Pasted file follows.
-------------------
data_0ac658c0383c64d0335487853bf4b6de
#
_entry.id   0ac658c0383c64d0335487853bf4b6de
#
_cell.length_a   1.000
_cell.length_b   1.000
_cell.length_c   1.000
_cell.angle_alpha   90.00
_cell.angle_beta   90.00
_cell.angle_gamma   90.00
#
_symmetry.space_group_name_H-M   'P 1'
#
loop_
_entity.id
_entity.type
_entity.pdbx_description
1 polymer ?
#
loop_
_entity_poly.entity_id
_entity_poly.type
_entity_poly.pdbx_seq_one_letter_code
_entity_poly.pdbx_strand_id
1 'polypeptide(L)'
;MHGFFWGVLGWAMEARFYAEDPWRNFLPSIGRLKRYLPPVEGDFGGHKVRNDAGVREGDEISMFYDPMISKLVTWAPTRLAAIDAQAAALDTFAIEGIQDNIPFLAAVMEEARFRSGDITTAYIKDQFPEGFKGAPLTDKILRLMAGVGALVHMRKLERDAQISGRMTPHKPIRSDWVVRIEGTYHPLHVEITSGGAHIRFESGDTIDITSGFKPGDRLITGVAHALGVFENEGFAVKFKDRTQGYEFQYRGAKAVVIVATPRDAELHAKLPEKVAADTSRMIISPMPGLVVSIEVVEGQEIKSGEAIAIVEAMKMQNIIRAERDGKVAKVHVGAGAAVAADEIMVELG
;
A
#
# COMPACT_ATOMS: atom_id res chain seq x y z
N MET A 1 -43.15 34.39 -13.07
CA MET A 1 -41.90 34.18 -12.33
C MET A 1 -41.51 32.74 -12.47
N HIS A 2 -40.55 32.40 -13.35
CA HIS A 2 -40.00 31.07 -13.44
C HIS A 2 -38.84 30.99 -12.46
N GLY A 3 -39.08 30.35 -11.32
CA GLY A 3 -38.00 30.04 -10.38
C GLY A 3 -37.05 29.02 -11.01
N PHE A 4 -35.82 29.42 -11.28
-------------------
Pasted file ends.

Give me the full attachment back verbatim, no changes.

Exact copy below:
data_0ac658c0383c64d0335487853bf4b6de
#
_entry.id   0ac658c0383c64d0335487853bf4b6de
#
_cell.length_a   1.000
_cell.length_b   1.000
_cell.length_c   1.000
_cell.angle_alpha   90.00
_cell.angle_beta   90.00
_cell.angle_gamma   90.00
#
_symmetry.space_group_name_H-M   'P 1'
#
loop_
_entity.id
_entity.type
_entity.pdbx_description
1 polymer ?
#
loop_
_entity_poly.entity_id
_entity_poly.type
_entity_poly.pdbx_seq_one_letter_code
_entity_poly.pdbx_strand_id
1 'polypeptide(L)'
;MHGFFWGVLGWAMEARFYAEDPWRNFLPSIGRLKRYLPPVEGDFGGHKVRNDAGVREGDEISMFYDPMISKLVTWAPTRLAAIDAQAAALDTFAIEGIQDNIPFLAAVMEEARFRSGDITTAYIKDQFPEGFKGAPLTDKILRLMAGVGALVHMRKLERDAQISGRMTPHKPIRSDWVVRIEGTYHPLHVEITSGGAHIRFESGDTIDITSGFKPGDRLITGVAHALGVFENEGFAVKFKDRTQGYEFQYRGAKAVVIVATPRDAELHAKLPEKVAADTSRMIISPMPGLVVSIEVVEGQEIKSGEAIAIVEAMKMQNIIRAERDGKVAKVHVGAGAAVAADEIMVELG
;
A
#
# COMPACT_ATOMS: atom_id res chain seq x y z
N MET A 1 -43.15 34.39 -13.07
CA MET A 1 -41.90 34.18 -12.33
C MET A 1 -41.51 32.74 -12.47
N HIS A 2 -40.55 32.40 -13.35
CA HIS A 2 -40.00 31.07 -13.44
C HIS A 2 -38.84 30.99 -12.46
N GLY A 3 -39.08 30.35 -11.32
CA GLY A 3 -38.00 30.04 -10.38
C GLY A 3 -37.05 29.02 -11.01
N PHE A 4 -35.82 29.42 -11.28